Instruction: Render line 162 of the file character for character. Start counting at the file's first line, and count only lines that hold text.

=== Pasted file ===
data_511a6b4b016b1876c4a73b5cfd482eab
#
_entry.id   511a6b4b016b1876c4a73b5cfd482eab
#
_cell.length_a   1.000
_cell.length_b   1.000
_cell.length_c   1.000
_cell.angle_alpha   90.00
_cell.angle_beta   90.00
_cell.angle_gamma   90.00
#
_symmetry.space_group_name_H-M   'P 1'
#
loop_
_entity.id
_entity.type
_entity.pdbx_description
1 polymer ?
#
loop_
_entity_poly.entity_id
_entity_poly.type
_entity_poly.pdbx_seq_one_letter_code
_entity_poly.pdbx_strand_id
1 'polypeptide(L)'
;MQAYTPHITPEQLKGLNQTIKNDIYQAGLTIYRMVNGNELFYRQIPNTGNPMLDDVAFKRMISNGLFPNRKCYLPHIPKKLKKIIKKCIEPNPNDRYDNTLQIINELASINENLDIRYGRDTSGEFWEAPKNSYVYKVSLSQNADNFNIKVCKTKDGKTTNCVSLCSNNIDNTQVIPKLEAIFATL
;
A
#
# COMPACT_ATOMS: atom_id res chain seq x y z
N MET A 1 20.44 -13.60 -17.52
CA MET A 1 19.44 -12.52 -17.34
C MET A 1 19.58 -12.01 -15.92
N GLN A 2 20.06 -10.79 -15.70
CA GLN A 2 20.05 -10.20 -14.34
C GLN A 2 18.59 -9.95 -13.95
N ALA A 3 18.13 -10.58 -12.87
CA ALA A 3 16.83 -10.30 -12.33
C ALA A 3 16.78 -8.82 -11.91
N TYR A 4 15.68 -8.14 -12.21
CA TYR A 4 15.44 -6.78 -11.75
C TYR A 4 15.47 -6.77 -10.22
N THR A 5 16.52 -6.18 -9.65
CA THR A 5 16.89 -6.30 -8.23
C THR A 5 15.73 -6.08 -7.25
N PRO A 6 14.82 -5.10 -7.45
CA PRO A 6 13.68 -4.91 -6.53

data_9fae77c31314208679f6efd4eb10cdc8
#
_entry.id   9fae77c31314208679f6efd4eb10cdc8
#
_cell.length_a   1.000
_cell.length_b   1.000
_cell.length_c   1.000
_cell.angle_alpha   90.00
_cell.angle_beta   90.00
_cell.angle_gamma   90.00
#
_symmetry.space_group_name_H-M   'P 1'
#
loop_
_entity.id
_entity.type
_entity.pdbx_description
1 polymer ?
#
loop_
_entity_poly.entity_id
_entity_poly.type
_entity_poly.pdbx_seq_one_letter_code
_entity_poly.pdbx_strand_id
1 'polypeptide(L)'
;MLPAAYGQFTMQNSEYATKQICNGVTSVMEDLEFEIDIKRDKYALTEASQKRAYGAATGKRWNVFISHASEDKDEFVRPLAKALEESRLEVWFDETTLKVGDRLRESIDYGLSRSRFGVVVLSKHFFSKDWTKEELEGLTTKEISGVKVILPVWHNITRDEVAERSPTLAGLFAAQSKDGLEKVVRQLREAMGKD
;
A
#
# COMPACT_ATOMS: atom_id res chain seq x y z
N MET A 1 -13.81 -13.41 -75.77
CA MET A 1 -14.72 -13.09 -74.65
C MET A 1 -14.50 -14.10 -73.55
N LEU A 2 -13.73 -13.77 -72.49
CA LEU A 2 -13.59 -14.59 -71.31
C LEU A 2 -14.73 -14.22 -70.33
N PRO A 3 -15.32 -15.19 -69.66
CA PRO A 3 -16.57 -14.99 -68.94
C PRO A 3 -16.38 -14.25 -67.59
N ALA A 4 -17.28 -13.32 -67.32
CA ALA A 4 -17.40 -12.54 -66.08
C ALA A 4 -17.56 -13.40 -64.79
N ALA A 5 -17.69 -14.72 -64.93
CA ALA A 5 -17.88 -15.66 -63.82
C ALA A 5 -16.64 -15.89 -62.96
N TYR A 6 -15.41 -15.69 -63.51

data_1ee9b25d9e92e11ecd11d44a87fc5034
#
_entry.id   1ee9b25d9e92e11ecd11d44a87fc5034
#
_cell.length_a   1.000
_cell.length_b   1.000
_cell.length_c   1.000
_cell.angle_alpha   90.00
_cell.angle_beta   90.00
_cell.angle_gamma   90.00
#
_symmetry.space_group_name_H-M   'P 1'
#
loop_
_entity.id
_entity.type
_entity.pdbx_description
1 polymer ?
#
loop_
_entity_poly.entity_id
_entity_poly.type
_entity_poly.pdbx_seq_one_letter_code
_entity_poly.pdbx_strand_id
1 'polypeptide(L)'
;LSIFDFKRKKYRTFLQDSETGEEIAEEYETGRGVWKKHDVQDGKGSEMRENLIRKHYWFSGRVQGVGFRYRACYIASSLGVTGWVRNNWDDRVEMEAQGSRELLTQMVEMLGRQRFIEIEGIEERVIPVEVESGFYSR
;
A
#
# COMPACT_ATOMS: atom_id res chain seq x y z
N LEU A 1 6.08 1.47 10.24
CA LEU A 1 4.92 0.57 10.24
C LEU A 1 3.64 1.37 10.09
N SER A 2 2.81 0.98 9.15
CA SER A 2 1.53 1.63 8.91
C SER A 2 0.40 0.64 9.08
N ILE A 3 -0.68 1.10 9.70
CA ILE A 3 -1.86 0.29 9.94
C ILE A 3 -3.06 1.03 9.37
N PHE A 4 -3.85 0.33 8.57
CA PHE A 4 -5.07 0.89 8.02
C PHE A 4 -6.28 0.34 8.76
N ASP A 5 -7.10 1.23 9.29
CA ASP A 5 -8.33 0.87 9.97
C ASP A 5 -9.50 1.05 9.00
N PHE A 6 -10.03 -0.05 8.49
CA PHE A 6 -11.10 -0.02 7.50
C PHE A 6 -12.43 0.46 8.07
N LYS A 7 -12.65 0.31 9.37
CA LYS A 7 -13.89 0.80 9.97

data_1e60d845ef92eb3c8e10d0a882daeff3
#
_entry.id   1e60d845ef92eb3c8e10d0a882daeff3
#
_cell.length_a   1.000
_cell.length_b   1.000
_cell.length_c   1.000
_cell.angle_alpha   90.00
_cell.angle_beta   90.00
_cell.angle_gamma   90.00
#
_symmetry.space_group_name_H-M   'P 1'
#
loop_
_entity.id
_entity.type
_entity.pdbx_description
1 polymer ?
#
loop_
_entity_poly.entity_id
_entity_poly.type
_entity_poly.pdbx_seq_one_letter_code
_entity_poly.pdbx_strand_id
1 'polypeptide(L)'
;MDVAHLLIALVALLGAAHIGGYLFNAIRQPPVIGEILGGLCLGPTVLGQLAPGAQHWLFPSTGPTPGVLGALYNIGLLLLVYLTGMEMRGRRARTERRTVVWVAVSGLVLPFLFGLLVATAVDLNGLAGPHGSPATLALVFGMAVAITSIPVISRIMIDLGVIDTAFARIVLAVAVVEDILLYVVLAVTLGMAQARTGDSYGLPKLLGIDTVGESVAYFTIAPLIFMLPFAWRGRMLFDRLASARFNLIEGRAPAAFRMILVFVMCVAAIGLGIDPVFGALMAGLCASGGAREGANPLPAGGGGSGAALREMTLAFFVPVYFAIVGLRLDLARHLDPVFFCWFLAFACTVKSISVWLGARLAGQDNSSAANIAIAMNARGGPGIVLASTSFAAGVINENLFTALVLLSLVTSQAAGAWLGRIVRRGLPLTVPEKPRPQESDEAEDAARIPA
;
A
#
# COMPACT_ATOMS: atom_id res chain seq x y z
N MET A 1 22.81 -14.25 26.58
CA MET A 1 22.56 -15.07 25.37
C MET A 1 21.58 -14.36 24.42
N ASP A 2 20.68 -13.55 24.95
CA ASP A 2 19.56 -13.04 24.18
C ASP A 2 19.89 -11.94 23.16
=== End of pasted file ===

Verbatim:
#